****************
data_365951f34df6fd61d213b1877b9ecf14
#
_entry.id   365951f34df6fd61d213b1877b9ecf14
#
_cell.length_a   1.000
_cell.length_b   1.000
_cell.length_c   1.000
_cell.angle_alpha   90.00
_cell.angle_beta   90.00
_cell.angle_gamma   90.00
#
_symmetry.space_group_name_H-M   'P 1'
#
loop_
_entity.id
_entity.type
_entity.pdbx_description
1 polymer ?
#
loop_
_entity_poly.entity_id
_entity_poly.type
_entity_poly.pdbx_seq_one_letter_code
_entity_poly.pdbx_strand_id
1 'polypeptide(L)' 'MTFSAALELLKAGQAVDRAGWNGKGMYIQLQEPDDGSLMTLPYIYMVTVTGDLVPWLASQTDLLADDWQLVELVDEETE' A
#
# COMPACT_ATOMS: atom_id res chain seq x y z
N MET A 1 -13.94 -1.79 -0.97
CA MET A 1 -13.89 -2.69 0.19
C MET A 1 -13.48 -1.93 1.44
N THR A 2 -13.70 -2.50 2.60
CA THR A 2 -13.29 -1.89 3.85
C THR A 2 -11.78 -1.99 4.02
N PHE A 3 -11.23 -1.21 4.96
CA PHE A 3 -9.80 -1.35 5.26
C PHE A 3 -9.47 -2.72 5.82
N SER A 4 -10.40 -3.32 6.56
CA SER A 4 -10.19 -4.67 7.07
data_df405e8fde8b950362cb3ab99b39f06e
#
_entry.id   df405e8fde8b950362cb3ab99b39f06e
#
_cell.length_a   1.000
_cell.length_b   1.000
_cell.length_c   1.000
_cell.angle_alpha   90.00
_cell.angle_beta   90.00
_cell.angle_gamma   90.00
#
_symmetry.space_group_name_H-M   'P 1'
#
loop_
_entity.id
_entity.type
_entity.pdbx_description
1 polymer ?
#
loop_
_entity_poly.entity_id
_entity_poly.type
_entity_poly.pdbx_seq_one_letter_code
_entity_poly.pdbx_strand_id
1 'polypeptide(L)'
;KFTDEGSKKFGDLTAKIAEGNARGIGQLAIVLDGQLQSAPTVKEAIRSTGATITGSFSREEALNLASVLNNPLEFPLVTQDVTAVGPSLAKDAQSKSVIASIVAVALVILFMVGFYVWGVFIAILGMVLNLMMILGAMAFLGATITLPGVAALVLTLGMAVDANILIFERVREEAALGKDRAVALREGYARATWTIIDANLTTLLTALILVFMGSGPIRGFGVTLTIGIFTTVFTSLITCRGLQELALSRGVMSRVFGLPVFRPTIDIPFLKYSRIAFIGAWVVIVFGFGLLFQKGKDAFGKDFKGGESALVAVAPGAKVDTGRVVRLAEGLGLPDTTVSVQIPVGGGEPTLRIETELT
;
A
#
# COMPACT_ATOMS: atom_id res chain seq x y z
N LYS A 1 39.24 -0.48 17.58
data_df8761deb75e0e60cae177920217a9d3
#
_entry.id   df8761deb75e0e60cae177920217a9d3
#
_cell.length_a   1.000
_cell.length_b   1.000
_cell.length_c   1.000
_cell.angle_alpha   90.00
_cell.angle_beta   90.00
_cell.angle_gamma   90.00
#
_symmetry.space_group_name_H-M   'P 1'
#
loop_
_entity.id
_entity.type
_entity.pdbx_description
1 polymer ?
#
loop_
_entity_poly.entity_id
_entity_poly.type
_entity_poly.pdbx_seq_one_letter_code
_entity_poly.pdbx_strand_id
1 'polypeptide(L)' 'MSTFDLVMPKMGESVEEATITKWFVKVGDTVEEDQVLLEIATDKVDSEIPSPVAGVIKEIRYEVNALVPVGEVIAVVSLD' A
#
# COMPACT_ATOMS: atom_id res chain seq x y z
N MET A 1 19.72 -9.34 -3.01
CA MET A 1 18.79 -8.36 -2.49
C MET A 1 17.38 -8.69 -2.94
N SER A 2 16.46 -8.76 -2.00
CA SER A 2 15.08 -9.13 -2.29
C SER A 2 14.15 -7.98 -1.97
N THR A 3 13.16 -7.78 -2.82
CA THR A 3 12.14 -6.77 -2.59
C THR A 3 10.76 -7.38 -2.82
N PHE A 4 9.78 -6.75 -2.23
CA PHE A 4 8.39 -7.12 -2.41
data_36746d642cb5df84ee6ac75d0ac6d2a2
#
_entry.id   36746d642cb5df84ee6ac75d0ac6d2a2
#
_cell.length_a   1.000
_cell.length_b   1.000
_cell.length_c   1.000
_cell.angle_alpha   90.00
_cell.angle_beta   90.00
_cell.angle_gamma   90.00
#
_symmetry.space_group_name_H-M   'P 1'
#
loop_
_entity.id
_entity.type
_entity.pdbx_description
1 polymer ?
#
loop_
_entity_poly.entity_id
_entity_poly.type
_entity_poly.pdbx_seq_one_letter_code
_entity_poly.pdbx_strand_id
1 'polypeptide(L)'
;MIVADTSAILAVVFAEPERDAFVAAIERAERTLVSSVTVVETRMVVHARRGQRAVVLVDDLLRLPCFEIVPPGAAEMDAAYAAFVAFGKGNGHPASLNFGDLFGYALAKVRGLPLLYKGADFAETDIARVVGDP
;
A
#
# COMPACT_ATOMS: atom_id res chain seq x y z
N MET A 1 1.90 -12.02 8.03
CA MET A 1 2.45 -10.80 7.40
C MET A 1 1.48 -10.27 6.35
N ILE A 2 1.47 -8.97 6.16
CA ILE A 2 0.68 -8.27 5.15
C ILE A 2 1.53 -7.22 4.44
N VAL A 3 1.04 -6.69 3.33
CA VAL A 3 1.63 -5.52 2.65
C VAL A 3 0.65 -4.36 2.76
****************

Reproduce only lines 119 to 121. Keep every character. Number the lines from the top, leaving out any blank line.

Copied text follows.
_symmetry.space_group_name_H-M   'P 1'
#
loop_